Outline Workshop (FREE)
Welcome to Outline Workshop! This is a weekly community workshop designed to help you designed to help you refine your screenplay outline using Conor Kyle’s practical story development process. Together we will “break” a story and learn how to quickly develop a story beats outline from a logline.
This event is completely free and open to everyone. Space is limited, so be sure to hit the RSVP button. Then join us in the Workshop channel on discord ( https://discord.gg/kQfrX3R7Zy )
If you’d like to workshop your outline please post it in the #outlines channel on the Script Camp Discord ( https://discord.gg/Kv827aqw6q ) along with your title and logline and we will review them in the order received. You should already have a very solid logline and either a rough Story Beats Outline or a more detailed Scene Cards Outline. If you need help with your logline, please drop by the weekly Logline Workshop meetup.
See below a breakdown of the story development steps Conor teaches. If you complete each step properly, it makes the next step a lot easier:
1. The first step is to take your rough idea and develop this into a solid logline that can sustain a feature film. (Or if this is a TV pilot, you need to develop a series logline and a pilot logline.) Here’s an example logline template from Conor: “When (INCITING INCIDENT), a (ADJECTIVE) (PROTAGONIST) must (CONFLICT) before / or else (STAKES or TICKING CLOCK).” It’s difficult to perfect a logline by yourself. Usually this requires some help and feedback from fellow writers.
2. The second step is filling up your sketchbook. This can be google docs, Evernote, MS word, whatever you use for notes. Brainstorm lots of fun ideas for scenes, develop your theme, anti-theme and flesh out your characters. Whatever sort of notes and doodling process you need to develop your story. Some writers find it helpful to collect photos and artwork at this stage as well.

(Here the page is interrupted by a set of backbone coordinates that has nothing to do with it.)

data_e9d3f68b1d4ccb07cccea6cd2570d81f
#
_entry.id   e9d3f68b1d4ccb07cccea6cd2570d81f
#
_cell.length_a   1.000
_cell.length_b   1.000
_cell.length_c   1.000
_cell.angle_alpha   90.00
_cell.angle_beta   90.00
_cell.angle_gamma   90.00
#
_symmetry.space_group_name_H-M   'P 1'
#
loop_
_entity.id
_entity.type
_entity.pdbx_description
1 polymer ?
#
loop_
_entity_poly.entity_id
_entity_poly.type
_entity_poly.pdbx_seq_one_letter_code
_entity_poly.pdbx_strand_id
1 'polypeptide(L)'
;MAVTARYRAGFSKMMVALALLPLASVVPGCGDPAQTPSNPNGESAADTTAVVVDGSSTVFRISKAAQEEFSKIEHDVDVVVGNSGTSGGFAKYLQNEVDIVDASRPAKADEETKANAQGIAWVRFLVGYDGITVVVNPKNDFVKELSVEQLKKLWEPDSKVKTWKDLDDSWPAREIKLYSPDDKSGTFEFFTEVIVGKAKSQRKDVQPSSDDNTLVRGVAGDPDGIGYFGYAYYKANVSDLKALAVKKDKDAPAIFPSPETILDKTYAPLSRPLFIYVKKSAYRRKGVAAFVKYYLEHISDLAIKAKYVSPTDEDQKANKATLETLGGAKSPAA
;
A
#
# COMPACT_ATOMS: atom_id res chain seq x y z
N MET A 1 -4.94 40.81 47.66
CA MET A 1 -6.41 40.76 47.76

3. The third step is to break out your story into beats and develop a Story Beats Outline with estimated pages for each section and a list of scenes. If you are writing a 90 page feature screenplay, for example, your Story Beats Outline is going to have sections something like this, with a list of scene breakdowns in each section.
Break into 2 (20):
Fun and Games (20-45):
Bad Guys Close In (45-60):
All is Lost (60):
Dark Night of the Soul (61-70):
Break Into 3 (70):
4. The next step is called a Scene Cards Outline. This is a detailed prose description of what happens in every single scene (not sluglines, but dramatic scenes), with estimated page count for each scene, dialogue excerpts and as much as you can of the action description that will end up in your first draft. This stage of your outlining process should feel more like writing than outlining. You are getting the heavy lifting out of the way, so that when you sit down to start the first draft, the pages are going to fly very quickly.
Q: I have no idea how to create a screenplay outline. Is it okay if I just join to listen and learn?
A: Absolutely! This workshop is entirely free and everyone is welcome to join.
Q: My writing is ____ genre, is that okay?
A: Yes! Bring your outline for a feature film or TV Pilot, whatever genre you’re working on.
Q: I don’t have a solid logline yet.
A: If you’re having trouble with your logline, drop by our weekly Logline Workshop on Friday or post your logline in the #ideas-and-loglines channel for feedback on the Script Camp Discord ( https://discord.gg/E2sDHGfwG8 ).
Q: I’m worried that my outline sucks, should I still bring it?
A: Rough drafts and outlines are always rough. Nobody will be perfect. We’re here to support you, which means pointing out the parts that are awesome and providing honest feedback for improvement.